Democratic Progressive Party (DPP) Legislator Pasuya Yao (姚文智) has won the party’s first-stage primary for the Taipei mayoral election and will enter the second stage, in which he and independent hopefuls will compete for the final candidacy of the pan-green camp, the DPP said yesterday.
DPP Secretary-General Lin Hsi-yao (林錫耀) at a press conference yesterday morning announced Yao’s victory in a public opinion poll conducted by three institutions on Tuesday night, but did not release the poll results, citing a pre-survey agreement among the three contenders.
However, Yao’s office later released the final tally, which showed that Yao received an average support rate of 30.7 percent, beating lawyer Wellington Koo’s (顧立雄) 27.1 percent and Legislator Hsu Tain-tsair’s (許添財) 24.2 percent.
Photo: Fan Pin-chao, Taipei times
The survey, which pitted each contender against the Chinese Nationalist Party (KMT) candidate, former Taipei EasyCard Co chairman Sean Lien (連勝文), was the first part of a two-stage primary mechanism approved by the DPP.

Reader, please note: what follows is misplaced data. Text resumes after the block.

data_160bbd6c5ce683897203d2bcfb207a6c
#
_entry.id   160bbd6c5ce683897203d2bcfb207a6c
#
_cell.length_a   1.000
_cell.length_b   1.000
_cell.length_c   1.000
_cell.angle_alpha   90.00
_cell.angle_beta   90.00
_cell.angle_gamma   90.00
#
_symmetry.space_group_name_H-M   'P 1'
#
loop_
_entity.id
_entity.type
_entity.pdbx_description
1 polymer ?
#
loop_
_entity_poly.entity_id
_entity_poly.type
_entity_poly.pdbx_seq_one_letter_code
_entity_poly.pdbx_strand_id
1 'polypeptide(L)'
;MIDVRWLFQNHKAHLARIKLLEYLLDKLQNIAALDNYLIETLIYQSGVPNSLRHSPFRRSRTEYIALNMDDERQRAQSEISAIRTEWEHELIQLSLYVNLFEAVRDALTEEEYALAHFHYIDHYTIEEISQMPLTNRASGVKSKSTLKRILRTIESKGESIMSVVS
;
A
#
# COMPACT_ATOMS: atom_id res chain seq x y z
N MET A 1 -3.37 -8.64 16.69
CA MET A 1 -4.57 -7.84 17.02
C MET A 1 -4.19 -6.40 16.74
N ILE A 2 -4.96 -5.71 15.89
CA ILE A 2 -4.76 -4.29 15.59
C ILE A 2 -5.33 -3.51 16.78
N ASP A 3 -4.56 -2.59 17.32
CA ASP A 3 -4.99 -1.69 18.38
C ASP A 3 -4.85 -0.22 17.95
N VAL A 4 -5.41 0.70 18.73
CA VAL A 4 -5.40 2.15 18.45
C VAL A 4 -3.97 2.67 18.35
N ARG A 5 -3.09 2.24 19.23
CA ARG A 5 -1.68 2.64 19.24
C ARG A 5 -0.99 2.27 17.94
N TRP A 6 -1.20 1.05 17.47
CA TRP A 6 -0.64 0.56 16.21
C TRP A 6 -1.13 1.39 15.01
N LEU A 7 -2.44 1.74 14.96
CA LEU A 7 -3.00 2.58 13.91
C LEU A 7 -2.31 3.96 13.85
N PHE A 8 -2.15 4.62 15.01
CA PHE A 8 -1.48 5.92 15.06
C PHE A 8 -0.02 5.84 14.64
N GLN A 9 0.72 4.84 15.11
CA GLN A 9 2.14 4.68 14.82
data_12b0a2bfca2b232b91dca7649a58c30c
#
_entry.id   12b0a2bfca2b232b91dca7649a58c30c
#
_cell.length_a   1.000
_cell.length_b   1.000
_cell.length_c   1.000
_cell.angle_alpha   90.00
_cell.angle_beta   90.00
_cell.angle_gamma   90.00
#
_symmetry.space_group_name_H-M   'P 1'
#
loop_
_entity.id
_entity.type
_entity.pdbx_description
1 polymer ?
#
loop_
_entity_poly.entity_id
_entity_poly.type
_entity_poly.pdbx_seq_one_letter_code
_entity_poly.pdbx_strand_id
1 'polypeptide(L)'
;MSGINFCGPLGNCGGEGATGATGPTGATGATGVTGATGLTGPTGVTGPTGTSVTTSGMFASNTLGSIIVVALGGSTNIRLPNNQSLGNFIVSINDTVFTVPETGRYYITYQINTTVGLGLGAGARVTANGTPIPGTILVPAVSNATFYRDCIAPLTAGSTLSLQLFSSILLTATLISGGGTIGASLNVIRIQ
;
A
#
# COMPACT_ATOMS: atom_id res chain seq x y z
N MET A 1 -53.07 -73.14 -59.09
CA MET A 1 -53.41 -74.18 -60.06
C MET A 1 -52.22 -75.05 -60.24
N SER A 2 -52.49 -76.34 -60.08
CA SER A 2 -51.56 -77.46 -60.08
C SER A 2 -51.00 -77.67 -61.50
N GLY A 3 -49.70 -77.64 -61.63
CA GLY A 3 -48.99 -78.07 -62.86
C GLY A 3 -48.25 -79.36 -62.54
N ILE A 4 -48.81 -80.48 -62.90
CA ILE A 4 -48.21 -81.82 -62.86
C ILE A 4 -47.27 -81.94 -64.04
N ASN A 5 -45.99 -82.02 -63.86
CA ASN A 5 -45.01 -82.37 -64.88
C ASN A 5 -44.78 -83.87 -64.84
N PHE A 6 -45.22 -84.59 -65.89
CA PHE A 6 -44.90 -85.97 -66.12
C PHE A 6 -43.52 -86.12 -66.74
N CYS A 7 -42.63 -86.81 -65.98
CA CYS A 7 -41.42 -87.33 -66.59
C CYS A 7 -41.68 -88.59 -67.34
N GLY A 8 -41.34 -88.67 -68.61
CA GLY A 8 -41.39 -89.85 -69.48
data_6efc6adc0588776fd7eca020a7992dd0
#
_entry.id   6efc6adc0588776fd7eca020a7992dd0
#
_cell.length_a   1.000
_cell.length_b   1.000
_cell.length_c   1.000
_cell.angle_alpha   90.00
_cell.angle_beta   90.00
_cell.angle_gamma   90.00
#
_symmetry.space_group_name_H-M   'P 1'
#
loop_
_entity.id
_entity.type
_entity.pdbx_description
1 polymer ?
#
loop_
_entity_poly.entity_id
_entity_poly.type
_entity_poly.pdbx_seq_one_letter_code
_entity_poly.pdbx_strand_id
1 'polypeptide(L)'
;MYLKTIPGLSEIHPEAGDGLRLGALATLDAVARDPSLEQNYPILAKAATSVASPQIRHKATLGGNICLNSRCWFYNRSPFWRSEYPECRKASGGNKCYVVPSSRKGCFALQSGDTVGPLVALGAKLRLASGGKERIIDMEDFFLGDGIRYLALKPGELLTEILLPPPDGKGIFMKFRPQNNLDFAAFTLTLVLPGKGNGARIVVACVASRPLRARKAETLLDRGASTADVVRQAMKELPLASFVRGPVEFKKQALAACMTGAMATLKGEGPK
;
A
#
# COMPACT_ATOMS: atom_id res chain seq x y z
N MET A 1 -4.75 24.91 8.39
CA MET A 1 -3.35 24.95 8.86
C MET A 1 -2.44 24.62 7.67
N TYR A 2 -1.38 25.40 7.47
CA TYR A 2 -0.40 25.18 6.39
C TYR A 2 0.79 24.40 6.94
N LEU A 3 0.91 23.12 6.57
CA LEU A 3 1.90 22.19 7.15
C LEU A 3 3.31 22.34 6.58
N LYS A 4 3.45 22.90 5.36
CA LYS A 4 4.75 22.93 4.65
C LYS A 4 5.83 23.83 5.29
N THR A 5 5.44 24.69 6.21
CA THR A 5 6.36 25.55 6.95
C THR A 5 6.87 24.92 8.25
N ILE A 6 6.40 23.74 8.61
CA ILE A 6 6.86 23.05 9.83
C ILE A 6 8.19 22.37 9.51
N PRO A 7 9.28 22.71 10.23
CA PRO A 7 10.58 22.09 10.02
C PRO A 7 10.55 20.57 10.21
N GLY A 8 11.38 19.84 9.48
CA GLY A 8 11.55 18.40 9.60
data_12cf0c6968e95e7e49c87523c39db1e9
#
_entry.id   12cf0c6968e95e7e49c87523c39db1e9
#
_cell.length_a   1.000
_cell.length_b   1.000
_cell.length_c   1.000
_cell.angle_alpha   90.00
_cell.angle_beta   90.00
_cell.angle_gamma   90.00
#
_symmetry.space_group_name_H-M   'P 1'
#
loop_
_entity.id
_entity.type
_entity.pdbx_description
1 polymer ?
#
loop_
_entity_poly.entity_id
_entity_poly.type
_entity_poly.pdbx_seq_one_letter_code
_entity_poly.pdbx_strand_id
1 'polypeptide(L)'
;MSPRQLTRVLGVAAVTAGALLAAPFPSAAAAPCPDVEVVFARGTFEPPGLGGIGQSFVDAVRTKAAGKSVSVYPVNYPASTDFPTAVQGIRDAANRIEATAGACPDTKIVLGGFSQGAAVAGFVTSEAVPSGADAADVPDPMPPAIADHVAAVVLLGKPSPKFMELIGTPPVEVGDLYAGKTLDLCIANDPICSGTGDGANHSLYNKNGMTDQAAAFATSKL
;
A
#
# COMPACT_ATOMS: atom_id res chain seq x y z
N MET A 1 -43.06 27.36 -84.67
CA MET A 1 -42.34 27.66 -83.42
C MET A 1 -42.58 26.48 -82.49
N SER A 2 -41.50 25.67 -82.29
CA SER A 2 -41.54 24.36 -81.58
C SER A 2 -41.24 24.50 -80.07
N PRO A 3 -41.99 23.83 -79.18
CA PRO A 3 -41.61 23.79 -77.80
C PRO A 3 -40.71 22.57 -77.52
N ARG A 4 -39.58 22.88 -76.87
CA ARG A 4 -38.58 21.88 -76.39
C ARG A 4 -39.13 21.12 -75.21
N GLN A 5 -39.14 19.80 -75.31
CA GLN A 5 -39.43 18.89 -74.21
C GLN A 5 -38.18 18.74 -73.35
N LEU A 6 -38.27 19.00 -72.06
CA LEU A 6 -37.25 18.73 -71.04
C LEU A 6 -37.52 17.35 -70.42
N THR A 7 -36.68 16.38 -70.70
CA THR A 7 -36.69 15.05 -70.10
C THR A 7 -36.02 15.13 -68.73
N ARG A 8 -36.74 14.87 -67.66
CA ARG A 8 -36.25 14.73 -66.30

Lien led every DPP hopeful in the three separate surveys — which collected 3,743 valid samples — with support rates from 38.5 percent to 41.7 percent.
For the second-stage primary, another public opinion poll to decide the final candidate is to be conducted before June 13 between Yao, National Taiwan University Hospital physician Ko Wen-je (柯文哲) — whose support rate has been leading all pan-green camp aspirants — and possibly Neil Peng (馮光遠), an award-winning screenwriter.
The DPP could organize debates between second-stage contenders before the public opinion poll is held, party spokesperson Lin Chun-hsien (林俊憲) said.
A three-member task force has established to handle the “integration talks” between Yao and Ko about a campaign platform, political values and follow-up cooperation after the primary is decided, Lin said.
The first-stage primary between DPP aspirants became a three-way race after former vice president Annette Lu (呂秀蓮) dropped out on Saturday.
After hearing the result, Yao said that he was surprised at how well he has done as an “underdog.”
Judging from past election results in Taipei, he has a chance at defeating the favored Lien as he is trailing by such a small margin with the election still six months away, Yao said.
“Again, I would have to say that the mayoral election in November will be a battle between the privileged class and ordinary citizens,” he said, referring to how he would campaign against Lien.
Koo, who finished second in the first-stage primary, said in a statement released yesterday that he pledged full support to Yao and would keep working for the people.
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